Glycosylation Profile of IgG in Moderate Kidney Dysfunction

J Am Soc Nephrol. 2016 Mar;27(3):933-41. doi: 10.1681/ASN.2015010109. Epub 2015 Jul 16.


Glycans constitute the most abundant and diverse form of the post-translational modifications, and animal studies have suggested the involvement of IgG glycosylation in mechanisms of renal damage. Here, we explored the associations between IgG glycans and renal function in 3274 individuals from the TwinsUK registry. We analyzed the correlation between renal function measured as eGFR and 76 N-glycan traits using linear regressions adjusted for covariates and multiple testing in the larger population. We replicated our results in 31 monozygotic twin pairs discordant for renal function. Results from both analyses were then meta-analyzed. Fourteen glycan traits were associated with renal function in the discovery sample (P<6.5×10(-4)) and remained significant after validation. Those glycan traits belong to three main glycosylation features: galactosylation, sialylation, and level of bisecting N-acetylglucosamine of the IgG glycans. These results show the role of IgG glycosylation in kidney function and provide novel insight into the pathophysiology of CKD and potential diagnostic and therapeutic targets.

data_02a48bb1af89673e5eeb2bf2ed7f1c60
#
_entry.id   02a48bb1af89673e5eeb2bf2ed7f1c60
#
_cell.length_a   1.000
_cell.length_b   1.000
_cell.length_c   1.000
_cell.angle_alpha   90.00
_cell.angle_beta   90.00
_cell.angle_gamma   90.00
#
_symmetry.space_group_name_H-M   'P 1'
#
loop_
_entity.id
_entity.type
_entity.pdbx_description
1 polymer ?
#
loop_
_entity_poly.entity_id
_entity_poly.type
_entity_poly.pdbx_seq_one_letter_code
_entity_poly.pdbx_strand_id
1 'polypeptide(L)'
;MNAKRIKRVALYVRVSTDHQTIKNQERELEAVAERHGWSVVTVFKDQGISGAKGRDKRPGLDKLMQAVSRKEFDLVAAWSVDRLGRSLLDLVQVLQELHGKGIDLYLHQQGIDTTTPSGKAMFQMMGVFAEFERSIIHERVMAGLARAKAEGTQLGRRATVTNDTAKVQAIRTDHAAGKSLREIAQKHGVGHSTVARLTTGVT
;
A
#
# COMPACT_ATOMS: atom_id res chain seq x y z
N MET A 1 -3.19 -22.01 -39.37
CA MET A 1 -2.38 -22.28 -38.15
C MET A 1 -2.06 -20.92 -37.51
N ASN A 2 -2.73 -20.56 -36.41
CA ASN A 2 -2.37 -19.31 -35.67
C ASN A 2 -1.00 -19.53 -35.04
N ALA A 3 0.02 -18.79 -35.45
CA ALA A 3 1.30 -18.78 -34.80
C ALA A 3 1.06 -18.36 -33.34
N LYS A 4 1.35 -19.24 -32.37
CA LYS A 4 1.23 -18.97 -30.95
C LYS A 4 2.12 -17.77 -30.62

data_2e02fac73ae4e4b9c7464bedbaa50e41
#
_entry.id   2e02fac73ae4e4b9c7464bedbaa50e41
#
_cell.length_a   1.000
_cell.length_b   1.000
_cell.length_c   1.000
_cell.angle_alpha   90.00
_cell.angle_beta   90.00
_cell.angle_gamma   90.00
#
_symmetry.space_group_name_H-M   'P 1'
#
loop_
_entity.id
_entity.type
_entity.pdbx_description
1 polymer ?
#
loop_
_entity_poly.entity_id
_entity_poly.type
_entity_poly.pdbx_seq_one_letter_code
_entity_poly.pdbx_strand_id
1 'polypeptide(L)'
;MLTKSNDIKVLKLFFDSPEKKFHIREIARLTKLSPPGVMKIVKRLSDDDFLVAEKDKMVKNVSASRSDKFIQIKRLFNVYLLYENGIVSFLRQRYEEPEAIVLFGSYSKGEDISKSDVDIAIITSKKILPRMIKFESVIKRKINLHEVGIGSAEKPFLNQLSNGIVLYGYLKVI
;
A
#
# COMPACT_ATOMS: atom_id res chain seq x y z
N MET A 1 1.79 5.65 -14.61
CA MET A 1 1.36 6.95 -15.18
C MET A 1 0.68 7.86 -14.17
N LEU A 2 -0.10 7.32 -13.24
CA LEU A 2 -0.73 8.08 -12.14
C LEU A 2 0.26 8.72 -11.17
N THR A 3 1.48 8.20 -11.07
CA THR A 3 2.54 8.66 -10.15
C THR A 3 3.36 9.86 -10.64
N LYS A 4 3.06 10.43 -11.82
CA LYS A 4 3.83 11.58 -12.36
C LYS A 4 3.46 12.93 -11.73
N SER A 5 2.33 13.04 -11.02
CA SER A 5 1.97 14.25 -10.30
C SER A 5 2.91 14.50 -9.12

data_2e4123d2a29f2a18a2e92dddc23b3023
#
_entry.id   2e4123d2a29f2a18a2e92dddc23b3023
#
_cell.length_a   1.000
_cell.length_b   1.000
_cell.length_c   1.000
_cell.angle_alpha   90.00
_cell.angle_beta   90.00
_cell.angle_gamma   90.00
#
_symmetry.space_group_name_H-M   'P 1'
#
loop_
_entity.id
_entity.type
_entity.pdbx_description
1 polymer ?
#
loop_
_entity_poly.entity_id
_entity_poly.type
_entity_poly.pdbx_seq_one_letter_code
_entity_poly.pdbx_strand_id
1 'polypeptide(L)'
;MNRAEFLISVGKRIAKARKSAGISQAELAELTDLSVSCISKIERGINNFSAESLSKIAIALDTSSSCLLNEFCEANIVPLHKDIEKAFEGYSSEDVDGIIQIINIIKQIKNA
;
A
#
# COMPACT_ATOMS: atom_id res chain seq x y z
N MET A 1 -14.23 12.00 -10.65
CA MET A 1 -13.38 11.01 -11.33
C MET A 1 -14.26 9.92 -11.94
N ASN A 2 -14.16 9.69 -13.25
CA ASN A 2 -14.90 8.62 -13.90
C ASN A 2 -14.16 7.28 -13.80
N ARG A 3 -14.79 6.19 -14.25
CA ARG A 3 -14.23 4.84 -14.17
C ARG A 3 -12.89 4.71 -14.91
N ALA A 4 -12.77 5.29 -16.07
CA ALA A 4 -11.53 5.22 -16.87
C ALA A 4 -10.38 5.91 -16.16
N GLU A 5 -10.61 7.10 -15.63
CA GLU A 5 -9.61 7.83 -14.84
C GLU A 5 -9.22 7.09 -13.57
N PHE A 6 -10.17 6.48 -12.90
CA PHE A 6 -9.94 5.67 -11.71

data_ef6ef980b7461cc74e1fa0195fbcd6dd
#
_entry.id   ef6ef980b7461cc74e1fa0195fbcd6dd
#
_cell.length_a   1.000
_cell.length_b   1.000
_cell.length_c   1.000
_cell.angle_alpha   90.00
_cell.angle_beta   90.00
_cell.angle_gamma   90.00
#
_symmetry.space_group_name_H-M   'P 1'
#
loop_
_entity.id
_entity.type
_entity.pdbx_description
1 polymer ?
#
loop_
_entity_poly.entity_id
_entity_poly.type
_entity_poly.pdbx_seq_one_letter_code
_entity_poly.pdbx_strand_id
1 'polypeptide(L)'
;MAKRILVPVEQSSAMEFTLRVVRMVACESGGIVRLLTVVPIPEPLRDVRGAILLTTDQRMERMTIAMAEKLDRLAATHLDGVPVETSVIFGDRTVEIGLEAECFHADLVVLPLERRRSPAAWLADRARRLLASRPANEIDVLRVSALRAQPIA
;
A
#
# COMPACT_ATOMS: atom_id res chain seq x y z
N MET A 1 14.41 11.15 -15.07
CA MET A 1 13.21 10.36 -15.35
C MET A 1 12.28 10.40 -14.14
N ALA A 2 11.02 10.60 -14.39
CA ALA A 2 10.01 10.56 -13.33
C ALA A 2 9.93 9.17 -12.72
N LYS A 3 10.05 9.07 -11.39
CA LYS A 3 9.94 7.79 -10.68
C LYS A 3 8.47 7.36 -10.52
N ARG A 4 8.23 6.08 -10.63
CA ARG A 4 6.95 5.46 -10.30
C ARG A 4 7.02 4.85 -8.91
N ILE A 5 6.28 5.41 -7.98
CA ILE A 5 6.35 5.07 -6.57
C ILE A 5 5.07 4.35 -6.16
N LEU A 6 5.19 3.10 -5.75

Keywords: clinical nephrology; glycation; renal function decline.

Publication types

  • Meta-Analysis
  • Research Support, Non-U.S. Gov't
  • Twin Study

MeSH terms

  • Acetylglucosamine / metabolism
  • Adolescent
  • Adult
  • Aged
  • Aged, 80 and over
  • Female
  • Galactose / metabolism
  • Glomerular Filtration Rate
  • Glycosylation*
  • Humans
  • Immunoglobulin G / blood*
  • Immunoglobulin G / metabolism
  • Male
  • Middle Aged
  • Molecular Structure
  • Polysaccharides / blood*
  • Polysaccharides / chemistry
  • Renal Insufficiency, Chronic / blood*
  • Renal Insufficiency, Chronic / physiopathology
  • Young Adult


  • Immunoglobulin G
  • Polysaccharides
  • agalactosyl IGG
  • Acetylglucosamine
  • Galactose